Conversely, if you aren’t a leftist, you will not see these as structural problems, you will see them as individual failing. Even if you have the position that all billionaires are personally, individually greedy, independent of structures, you would probably want to regulate billionaires, but you still aren’t opposed to the mechanisms that create billionaires.

If you expect hundred millionaires (like Kobe Bryant, he wasn’t a billionaire) to fund public infrastructure, you’re expecting them to do something outside of their class interest. And in order to do so, you have to consider individualized and personal choices to take more of a precedent than class interest.

Of course, every individual is different, and there are plenty of billionaires who ostensibly do “good”, which is antithetical to their class position. A billionaire may give away loads of their wealth. But we also have to consider, capital and capitalists have both long-term and short-term interests, and some concessions to charity and stuff like that is in capital’s long-term interest, even if it might damage their short-term interest slightly. Good capitalists know this.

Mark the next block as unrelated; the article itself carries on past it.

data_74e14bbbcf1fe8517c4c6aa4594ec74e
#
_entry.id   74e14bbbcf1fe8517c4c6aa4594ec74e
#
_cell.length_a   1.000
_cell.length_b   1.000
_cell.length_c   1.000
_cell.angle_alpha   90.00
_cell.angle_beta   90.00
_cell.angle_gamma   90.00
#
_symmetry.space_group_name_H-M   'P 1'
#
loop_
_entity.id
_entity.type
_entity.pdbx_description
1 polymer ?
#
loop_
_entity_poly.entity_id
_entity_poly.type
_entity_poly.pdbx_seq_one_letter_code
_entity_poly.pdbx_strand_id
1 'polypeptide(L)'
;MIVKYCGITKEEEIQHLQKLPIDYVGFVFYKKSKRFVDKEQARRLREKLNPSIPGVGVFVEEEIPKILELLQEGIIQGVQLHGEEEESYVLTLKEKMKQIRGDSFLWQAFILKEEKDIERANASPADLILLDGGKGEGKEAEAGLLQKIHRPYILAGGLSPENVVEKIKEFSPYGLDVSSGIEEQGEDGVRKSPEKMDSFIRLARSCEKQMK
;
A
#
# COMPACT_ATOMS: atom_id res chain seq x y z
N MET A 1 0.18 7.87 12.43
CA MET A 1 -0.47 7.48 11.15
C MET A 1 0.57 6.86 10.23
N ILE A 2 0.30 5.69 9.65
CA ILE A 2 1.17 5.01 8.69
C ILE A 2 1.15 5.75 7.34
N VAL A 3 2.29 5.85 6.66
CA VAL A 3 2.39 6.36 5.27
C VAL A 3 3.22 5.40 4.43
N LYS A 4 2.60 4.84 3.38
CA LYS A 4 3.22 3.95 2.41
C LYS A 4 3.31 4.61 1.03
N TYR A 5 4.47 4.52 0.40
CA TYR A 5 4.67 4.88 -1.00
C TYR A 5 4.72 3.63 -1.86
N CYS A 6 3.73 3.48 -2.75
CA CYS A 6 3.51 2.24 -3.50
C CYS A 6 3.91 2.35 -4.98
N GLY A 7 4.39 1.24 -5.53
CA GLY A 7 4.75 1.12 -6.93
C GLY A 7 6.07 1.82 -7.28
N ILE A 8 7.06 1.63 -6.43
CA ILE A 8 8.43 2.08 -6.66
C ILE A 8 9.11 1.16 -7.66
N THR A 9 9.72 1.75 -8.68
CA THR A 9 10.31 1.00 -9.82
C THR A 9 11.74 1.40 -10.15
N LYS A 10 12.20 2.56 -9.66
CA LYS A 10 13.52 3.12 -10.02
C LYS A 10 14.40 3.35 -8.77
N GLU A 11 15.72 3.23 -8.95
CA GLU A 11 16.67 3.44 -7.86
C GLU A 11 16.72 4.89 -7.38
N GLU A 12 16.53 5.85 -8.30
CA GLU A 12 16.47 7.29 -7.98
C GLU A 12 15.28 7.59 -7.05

Not only that, but the capitalist class are much more likely to give their money to charities that are ostensibly disconnected from the state. You hear about way more rich people supporting causes like hunger, domestic violence and sex trafficking than infrastructure. Although those things are connected to the state and socioeconomics, we can conceptualize them outside the state to a greater degree than our train system.

And just to be clear, that’s not to diminish or dismiss domestic violence and sex trafficking. I want rich people to support those causes through charity. I simply bring that up, because it reinforces the point that we can’t count on rich people to build our infrastructure.

We need to structurally change society, to make a system that incentivizes infrastructure, and the way to do that, is to eliminate the incentive for profit.